During the next twenty two years, Ed Niles sold and bought back s/n 0515 GT at least five times. It must have been a real love affair! In 1965, the Zagato Ferrari was repainted red, and by 1971 it was now rather tatty and in need of a restoration. Therefore, in 1973 Niles had the body stripped of its paint, and then partnered with Bud Pessin, the then owner of Archway Motors in St. Louis, Missouri, in the restoration. In 1983 and 1984, Steven Tillack of Redondo Beach completely restored the car again, with new dark blue paint and a white roof done by specialist Bill De Carr. In August of 1985, Niles showed the car at the 35th Annual Pebble Beach Concours d’Elegance, and won the important Hans Tanner Trophy for the Best Ferrari. Shortly thereafter, in February of 1986, it was sold to a Swiss collector, but by 1991 the car belonged to Lorenzo Zambrano’s fabulous stable in Mexico. Finally, in December of 1999, the Ferrari was acquired by its current owners, David and Ginny Sydorick of Beverly Hills, California.
David Sydorick is a great Zagato collector (with examples of Zagato bodies on Abarth, Alfa Romeo, Fiat, Ferrari, Maserati, and Aston Martin), and had s/n 0515 GT painstakingly prepared and detailed for Concours showing by the specialist David B. Smith of Bellevue, Washington. Early in January of 2003, Andrea Zagato inspected the Ferrari very carefully in Beverly Hills. It was then shown at the Palm Beach Cavallino Classic XII at The Breakers, where it not only achieved a Platinum Award in Class 12 for Limited/ Speciale cars, but also won the prestigious Coppa per Dodici Cilindri for the most outstanding twelve cylinder Ferrari. Because of the poor weather during the 8th Annual Amelia Island Concours, the Ferrari, along with many of the other Concours cars, had to stay in the underground car park of the Ritz Carlton hotel.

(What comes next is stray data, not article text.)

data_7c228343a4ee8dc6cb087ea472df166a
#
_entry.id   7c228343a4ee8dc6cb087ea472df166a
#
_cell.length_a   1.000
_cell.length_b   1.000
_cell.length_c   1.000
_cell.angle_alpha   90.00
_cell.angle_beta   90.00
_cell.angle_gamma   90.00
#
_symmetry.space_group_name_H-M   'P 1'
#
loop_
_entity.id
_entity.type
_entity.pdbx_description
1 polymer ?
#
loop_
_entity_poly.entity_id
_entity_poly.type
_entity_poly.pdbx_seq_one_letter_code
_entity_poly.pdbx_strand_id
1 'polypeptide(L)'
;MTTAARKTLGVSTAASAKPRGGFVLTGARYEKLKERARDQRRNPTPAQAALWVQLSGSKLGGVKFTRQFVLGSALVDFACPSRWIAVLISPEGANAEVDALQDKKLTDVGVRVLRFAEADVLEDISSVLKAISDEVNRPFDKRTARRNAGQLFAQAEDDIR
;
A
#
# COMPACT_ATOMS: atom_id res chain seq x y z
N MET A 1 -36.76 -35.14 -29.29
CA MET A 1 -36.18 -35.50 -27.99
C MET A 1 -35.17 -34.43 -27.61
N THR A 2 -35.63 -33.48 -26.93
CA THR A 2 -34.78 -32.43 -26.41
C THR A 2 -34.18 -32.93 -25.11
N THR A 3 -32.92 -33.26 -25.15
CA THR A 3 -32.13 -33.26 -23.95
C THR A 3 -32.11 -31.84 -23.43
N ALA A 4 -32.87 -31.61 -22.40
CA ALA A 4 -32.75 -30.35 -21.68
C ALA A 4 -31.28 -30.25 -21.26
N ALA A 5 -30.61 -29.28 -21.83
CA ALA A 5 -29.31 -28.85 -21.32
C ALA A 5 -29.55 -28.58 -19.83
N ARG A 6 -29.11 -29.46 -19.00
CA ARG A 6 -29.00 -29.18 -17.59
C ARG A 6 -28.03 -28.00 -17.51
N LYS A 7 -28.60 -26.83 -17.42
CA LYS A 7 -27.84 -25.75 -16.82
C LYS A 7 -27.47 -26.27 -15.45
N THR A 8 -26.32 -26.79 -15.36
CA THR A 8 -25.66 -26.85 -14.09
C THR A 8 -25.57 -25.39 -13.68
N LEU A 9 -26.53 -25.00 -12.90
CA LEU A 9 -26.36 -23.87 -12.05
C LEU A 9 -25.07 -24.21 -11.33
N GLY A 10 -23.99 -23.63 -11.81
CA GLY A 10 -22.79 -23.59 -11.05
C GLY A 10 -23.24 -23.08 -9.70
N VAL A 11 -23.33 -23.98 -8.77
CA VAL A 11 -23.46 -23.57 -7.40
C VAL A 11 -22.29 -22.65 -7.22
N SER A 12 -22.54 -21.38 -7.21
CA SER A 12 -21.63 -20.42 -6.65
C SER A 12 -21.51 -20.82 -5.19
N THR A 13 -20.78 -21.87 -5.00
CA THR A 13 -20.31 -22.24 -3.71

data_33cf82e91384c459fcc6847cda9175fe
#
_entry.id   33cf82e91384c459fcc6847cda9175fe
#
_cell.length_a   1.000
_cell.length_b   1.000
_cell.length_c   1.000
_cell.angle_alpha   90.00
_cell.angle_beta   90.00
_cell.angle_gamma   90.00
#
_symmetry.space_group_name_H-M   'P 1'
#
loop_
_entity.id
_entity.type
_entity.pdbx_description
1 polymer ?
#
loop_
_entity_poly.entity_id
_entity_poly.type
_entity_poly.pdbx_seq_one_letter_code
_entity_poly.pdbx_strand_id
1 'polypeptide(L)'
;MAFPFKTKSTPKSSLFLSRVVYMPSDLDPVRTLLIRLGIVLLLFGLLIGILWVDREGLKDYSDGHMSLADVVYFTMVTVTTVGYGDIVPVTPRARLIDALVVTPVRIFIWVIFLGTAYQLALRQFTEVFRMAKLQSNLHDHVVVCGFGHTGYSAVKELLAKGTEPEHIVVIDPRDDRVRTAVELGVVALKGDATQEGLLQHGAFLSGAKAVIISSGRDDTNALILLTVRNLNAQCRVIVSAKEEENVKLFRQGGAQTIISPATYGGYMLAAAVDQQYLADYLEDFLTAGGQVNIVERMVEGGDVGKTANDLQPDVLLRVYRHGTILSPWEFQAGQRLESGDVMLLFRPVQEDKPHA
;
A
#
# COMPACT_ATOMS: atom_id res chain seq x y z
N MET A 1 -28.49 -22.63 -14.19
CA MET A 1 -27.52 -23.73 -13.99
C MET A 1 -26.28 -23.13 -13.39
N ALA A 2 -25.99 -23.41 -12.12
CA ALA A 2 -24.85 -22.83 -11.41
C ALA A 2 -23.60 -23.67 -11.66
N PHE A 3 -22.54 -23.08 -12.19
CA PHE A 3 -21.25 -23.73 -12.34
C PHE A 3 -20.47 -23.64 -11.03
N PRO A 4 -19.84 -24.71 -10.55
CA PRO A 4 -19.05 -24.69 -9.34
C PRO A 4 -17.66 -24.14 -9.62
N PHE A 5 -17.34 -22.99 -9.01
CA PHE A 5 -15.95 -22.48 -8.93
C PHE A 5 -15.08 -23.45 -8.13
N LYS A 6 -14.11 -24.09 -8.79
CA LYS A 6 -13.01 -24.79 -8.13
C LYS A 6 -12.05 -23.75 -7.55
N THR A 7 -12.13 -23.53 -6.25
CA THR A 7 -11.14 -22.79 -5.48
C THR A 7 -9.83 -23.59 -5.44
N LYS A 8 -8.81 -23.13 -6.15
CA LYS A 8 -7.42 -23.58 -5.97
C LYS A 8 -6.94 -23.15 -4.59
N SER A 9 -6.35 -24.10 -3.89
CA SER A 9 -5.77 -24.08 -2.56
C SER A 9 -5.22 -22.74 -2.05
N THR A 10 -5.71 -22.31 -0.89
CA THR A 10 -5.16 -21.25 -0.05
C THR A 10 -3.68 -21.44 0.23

In April of 2003, s/n 0515 GT returned to Italy where it won the influential Corrado Millanta Press Award at the highly recognized Villa d’Este Concours d’Elegance. Thereafter, s/n 0515 GT was driven by its owner to a successful finish in the historic Mille Miglia, and in July of 2003, it was shown at the Cartier Style et Luxe Concours during the Goodwood Festival of Speed in England.
Today, Carrozzeria Zagato’s customized versions of normal production Ferraris hold a special place of honor in the history of Italian motoring. 0515 GT is, therefore, instantly recognizable for its undeniably beautiful lines, and its first class sporting character.
Marcel Massini maintains one of the largest and most thorough of databases on Ferraris, especially the earlier cars. He is also a consultant for many owners who are researching the history of their Ferraris. He has also written several books on the subject, most notably on the 250 LM, and on the Vignale bodied chassis.
Copyright © 2005 Cavallino Magazine.